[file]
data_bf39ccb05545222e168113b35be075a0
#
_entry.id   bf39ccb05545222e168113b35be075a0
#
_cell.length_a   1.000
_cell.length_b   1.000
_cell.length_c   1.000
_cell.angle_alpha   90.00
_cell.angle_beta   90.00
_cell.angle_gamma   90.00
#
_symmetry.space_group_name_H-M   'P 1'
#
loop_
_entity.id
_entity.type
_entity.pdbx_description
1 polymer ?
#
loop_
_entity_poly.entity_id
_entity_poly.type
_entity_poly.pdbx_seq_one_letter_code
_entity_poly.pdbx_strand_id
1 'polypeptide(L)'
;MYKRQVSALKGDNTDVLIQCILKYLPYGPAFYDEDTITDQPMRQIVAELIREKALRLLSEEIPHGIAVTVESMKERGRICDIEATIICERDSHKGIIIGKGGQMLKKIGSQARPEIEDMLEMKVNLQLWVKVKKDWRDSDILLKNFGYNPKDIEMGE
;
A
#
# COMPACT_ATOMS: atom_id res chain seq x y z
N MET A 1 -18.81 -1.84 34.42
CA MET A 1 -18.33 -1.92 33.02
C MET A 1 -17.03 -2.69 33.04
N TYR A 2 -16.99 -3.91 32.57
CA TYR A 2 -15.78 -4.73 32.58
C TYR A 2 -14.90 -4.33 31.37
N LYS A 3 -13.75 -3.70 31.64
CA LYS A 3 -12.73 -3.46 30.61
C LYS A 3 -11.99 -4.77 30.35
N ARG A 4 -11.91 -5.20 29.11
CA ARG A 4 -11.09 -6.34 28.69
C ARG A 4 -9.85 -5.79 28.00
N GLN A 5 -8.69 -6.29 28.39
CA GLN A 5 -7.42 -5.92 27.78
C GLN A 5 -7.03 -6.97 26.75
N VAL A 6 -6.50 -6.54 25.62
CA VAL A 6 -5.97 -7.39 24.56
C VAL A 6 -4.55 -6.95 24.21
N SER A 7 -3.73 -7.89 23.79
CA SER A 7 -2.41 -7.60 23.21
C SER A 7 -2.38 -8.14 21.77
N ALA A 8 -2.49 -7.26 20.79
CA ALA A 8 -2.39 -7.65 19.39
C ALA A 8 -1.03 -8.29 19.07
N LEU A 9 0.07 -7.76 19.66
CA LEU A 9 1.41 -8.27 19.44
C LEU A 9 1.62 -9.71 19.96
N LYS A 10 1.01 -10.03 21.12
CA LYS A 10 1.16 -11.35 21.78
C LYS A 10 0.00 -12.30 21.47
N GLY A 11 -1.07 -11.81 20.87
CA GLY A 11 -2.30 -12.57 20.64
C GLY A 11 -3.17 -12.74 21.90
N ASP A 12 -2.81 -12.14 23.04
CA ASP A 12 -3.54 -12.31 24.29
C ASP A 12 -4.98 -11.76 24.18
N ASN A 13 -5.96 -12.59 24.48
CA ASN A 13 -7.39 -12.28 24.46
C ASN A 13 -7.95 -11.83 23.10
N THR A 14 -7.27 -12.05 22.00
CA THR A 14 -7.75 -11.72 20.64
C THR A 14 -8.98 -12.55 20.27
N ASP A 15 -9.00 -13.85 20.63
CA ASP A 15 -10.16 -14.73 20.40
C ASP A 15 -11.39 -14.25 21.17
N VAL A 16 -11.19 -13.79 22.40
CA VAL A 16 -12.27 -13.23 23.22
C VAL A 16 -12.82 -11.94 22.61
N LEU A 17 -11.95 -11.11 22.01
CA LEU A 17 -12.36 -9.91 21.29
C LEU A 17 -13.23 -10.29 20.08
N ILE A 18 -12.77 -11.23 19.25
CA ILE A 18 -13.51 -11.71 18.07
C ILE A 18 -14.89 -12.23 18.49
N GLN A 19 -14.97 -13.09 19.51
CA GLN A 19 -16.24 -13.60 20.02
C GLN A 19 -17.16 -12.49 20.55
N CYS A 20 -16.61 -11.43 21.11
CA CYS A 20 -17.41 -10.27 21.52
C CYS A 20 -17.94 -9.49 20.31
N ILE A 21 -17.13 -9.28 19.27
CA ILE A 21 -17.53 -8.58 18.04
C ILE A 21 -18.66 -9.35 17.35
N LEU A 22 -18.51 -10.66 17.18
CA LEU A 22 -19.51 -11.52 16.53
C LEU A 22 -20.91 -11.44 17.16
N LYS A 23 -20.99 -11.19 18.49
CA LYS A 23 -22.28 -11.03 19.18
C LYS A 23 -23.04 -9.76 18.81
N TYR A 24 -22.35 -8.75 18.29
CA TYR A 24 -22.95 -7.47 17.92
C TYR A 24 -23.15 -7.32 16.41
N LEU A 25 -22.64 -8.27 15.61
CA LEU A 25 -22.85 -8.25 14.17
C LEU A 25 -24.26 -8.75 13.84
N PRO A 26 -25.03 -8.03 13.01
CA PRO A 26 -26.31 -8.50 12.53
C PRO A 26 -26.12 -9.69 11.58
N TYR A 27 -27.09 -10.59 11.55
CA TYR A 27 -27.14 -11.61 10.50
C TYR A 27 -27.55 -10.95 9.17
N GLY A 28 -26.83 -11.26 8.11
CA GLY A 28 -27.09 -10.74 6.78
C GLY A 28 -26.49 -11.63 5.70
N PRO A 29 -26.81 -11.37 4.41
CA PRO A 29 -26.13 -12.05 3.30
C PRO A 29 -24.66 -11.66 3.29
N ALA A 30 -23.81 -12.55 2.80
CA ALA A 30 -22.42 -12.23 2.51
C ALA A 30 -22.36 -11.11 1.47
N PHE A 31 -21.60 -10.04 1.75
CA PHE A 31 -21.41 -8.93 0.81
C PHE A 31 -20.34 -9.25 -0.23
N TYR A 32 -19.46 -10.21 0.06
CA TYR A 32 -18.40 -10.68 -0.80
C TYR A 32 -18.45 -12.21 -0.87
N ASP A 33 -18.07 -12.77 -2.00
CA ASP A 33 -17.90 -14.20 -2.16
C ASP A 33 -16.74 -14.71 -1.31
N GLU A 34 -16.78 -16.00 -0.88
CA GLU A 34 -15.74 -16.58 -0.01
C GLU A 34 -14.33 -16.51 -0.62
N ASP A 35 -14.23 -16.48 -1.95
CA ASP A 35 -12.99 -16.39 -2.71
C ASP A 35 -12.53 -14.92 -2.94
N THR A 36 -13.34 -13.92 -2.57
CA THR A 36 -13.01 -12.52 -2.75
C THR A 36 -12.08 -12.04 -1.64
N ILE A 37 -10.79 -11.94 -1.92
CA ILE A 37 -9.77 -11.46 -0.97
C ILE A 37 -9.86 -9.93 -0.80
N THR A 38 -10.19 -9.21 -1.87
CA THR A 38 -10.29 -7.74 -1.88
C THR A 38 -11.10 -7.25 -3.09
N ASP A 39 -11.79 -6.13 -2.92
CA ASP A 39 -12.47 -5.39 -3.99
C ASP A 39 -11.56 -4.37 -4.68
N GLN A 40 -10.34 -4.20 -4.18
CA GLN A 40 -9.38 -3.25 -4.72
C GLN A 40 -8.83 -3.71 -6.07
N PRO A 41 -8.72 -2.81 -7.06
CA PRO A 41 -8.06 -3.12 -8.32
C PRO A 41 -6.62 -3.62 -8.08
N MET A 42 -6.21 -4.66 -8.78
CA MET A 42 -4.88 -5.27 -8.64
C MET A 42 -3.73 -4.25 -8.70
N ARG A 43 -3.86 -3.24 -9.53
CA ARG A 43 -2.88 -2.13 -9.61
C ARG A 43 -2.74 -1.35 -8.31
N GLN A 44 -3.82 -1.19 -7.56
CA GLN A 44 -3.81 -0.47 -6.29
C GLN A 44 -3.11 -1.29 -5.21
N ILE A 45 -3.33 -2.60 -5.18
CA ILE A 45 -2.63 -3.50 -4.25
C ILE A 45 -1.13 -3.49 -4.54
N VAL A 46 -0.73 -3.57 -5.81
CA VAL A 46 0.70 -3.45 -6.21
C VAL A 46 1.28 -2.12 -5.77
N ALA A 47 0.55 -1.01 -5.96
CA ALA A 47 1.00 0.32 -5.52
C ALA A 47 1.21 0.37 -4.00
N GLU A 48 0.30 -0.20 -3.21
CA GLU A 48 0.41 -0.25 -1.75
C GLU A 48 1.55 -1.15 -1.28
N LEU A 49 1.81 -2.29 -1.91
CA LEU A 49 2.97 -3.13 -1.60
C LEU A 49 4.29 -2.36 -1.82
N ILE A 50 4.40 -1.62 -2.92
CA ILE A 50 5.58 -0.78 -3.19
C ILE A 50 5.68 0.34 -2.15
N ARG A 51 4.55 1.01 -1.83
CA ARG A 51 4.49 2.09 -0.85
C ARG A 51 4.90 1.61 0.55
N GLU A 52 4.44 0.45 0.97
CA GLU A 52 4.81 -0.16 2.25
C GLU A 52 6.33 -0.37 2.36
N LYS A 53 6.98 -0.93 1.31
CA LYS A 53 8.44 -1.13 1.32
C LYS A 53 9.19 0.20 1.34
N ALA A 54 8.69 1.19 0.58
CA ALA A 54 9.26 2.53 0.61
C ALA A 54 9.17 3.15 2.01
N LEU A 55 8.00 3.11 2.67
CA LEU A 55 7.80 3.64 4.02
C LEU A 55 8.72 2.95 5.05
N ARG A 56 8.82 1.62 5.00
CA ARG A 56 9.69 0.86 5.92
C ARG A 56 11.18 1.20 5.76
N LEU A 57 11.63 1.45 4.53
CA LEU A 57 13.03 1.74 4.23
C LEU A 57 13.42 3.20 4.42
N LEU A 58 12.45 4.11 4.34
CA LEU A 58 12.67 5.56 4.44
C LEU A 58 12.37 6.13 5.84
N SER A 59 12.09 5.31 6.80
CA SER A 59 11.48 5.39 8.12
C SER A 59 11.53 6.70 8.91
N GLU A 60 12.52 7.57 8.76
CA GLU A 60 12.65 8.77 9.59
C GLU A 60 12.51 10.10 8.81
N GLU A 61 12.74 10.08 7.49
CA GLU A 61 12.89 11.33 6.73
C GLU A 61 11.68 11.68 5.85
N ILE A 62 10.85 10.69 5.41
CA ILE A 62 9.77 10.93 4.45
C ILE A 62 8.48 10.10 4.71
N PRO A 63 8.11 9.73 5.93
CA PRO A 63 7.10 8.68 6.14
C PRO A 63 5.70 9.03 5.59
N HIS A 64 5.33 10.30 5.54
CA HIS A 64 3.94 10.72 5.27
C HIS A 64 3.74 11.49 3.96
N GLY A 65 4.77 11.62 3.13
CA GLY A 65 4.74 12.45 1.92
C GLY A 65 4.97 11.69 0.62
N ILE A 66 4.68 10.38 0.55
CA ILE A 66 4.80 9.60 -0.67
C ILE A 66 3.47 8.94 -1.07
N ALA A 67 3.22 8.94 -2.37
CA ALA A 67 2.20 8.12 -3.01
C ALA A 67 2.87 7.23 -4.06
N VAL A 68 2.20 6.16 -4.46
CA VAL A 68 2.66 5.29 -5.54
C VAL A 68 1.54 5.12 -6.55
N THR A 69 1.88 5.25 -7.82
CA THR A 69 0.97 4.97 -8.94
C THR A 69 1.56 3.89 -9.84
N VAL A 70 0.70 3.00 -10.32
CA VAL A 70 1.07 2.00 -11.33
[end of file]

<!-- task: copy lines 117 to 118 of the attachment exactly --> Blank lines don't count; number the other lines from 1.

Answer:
C PRO A 29 -24.66 -11.66 3.29
N ALA A 30 -23.81 -12.55 2.80